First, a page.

How to Survive as a Writer

AJ Waines
AJ Waines

This week, I’m delighted to share a guest post from author AJ Waines, where she talks about the three big things that all writers need…


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I’ve been reflecting recently on the essential personality traits needed  not only to be a writer, but one who is in it for the long haul. I don’t mean the obvious qualities, like creativity, invention, originality of style, thinking outside the box, observation skills, flair for language and probably also, in my case, a slightly twisted mind! I mean the qualities you need to survive as a writer.

I started writing fiction only five years ago, but my learning curve on so many levels has been steep and at times, almost emotionally crippling! Here are just a few of the qualities I’ve identified as crucial to my own writing journey. I know, on a personal level, they could do with a serious overhaul!

Resolve – the need to stay self-assured and determined.

In the beginning, allowing another soul to read my work was a big step. My brother-in-law, Mike, an avid and pull-no-punches reader, offered to read my manuscript and I couldn’t afford to turn him down. Dredging up the courage to make that next move to submit to agents was a further push beyond my comfort zone. I needed some serious nudging from Mike, before I decided it might not be a complete waste of everybody’s time. I’d done no creative writing training whatsoever, I’d even failed my English literature ‘O’ level  – so what on earth made me think anyone would regard my writing as publishable?


This isn’t one of my strong points in life, generally! I’m a ‘think about it’, then ‘get up and sort it out’ kind of person. I’ve found patience one of the hardest aspects of being a writer and it crops up time after time. Take getting an agent. You send an initial enquiry letter and have to wait. Days slide past and you hear nothing. Days become weeks and you’ve not heard a thing. If you’re lucky someone requests three chapters – you send them and wait. If you’re luckier, they might request the whole manuscript. You send it – and guess what? You’re really, really excited now, but there’s more waiting. Agents rarely respond sooner than four or five weeks, some not until after twelve weeks – others say if they’re not interested, they don’t reply at all. In those cases, you don’t even get a ‘no, thank you’. Even when you go to see an Agent and finally sign that contract – it’s still no guarantee of anything. My first agent was terribly enthusiastic about my book,  but it didn’t sell and they dropped me…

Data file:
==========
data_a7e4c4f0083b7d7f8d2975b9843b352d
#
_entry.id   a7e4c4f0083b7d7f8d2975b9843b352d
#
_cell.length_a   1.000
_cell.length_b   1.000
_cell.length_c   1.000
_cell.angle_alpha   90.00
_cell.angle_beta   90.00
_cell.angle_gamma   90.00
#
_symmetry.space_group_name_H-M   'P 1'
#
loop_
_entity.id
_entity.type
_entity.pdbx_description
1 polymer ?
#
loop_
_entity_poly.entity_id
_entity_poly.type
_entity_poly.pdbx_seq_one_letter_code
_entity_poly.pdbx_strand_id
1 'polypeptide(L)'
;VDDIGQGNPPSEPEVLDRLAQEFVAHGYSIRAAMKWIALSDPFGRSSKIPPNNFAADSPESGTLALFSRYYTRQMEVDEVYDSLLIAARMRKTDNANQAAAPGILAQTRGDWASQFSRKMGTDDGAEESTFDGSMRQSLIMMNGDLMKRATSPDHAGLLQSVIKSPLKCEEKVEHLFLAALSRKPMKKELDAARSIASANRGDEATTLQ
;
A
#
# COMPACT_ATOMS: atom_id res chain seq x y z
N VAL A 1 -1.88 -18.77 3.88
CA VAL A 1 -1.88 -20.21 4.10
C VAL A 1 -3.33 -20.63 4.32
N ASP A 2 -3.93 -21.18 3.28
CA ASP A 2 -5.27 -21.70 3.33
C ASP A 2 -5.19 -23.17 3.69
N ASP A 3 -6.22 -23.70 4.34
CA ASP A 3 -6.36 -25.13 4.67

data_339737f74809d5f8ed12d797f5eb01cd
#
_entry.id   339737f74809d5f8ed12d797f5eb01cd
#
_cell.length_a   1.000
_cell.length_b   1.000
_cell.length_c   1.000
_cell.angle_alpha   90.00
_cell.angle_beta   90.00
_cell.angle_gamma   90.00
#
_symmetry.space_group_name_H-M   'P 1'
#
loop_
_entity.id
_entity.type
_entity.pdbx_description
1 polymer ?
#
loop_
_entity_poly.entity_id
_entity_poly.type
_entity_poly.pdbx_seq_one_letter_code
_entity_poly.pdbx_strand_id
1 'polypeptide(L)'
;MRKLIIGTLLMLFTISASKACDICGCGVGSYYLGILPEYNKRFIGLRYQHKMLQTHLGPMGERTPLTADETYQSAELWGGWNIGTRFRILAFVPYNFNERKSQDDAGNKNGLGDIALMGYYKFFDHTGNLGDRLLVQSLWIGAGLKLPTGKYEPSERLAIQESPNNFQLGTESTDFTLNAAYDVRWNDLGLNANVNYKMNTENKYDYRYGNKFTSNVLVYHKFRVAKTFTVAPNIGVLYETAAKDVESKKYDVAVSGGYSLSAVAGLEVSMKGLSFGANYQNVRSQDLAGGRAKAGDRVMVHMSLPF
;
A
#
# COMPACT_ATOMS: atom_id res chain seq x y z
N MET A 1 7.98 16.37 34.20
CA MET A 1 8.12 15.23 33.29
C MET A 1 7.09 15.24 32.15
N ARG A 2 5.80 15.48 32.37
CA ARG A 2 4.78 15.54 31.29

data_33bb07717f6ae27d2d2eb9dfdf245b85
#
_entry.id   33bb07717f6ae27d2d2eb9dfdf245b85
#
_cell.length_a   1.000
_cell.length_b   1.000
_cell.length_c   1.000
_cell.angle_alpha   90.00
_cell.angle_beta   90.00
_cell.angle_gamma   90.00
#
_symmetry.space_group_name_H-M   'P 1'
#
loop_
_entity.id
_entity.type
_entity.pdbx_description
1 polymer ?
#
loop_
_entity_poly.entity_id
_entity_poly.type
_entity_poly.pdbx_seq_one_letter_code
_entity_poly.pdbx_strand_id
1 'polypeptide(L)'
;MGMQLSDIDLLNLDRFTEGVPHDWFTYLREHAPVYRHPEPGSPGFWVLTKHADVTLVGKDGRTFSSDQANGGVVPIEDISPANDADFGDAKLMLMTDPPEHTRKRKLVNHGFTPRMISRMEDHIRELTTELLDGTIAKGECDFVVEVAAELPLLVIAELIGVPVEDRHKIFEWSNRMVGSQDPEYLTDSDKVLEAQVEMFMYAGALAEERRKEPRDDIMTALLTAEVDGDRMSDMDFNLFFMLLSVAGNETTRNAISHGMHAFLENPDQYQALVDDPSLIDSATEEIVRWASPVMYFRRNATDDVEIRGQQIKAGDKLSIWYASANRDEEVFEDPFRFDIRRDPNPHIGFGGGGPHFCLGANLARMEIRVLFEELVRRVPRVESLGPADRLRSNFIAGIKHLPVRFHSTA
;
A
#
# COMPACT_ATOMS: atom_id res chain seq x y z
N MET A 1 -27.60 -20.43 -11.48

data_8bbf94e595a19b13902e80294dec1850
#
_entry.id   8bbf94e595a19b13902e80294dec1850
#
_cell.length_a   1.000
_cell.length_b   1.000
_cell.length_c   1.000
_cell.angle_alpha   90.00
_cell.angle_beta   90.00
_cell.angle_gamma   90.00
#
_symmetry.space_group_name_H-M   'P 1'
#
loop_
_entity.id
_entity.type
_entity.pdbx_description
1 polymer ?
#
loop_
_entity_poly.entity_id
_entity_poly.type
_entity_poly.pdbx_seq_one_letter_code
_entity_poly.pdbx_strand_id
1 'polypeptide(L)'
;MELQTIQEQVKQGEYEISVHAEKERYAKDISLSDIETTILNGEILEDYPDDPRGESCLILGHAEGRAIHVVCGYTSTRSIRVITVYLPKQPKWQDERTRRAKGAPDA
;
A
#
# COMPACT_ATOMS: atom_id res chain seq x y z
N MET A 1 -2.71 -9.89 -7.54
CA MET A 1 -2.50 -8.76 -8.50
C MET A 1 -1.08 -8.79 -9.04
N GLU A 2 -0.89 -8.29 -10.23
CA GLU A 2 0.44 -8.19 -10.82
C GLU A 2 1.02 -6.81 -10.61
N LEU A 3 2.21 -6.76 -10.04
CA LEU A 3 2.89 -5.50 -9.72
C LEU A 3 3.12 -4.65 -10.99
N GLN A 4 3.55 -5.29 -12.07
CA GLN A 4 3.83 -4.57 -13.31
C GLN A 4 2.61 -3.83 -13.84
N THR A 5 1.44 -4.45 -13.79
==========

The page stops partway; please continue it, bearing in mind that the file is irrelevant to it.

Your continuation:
Resilience to Uncertainty

Agents are busy and don’t have time to give individual writers a blow by blow account of what they’re up to. I hate uncertainty; I like everything to be clear and organised with dates and deadlines, but there’s a lot of ‘not knowing what’s going on’ in publishing. It’s purgatory for me! There are long gaps as material goes back and forth for polishing and re-writes and there seems to be a great deal of mystery about the submission process itself. I have found it difficult (I’ve had two agents, to date) to get information about ‘when’, ‘who’, ‘why’ and ‘what’ in this area. Has it gone out yet? Who has it gone to? Why those publishers? Why only twelve? What replies have we had? I spent almost a whole year thinking one agent had sent out a new novel, only to find it was ‘on hold’.

Resilience to Powerlessness